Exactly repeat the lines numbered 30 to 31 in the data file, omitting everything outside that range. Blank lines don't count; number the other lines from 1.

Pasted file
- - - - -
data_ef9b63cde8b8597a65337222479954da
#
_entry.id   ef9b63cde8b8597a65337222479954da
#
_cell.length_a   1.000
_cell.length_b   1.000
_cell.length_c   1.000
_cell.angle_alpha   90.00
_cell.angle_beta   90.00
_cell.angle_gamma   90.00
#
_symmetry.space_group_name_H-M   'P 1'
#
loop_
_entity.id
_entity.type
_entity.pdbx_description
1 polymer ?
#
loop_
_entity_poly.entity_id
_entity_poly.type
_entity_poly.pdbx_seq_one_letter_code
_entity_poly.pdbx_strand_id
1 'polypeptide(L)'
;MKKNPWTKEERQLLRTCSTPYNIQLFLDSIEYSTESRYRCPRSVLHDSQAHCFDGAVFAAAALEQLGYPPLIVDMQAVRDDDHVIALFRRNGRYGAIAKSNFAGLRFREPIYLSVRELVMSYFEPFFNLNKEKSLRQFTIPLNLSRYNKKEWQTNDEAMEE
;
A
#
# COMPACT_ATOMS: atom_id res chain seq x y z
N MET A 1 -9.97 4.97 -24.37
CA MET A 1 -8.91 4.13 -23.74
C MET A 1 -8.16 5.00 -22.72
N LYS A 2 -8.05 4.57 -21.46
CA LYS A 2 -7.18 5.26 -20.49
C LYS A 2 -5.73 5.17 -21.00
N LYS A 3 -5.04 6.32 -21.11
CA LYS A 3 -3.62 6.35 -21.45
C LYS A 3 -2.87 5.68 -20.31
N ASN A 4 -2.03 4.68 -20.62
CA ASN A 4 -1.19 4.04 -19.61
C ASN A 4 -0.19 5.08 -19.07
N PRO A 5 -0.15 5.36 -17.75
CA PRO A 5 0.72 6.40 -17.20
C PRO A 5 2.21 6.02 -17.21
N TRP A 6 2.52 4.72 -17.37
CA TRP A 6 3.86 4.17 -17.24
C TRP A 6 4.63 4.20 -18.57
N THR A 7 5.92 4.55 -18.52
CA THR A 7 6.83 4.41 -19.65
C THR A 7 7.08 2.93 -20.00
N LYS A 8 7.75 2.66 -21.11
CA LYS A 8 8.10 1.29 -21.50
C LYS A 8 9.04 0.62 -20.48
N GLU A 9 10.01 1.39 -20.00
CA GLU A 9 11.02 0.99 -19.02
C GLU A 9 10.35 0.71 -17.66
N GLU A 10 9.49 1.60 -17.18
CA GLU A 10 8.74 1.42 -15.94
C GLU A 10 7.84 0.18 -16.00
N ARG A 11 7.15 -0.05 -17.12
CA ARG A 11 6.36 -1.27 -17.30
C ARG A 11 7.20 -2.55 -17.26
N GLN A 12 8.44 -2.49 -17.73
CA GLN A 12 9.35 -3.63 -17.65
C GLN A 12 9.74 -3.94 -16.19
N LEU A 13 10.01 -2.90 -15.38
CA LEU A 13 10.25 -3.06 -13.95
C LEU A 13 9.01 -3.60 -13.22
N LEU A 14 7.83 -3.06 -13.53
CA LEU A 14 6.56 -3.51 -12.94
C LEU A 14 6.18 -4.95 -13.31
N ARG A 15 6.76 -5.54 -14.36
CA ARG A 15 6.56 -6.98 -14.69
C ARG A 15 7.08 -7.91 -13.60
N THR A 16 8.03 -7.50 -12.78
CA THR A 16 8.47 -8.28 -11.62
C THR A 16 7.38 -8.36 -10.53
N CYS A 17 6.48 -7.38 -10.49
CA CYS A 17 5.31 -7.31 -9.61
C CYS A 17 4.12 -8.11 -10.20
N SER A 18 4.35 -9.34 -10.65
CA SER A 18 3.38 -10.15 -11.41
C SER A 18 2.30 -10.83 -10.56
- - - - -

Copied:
# COMPACT_ATOMS: atom_id res chain seq x y z
N MET A 1 -9.97 4.97 -24.37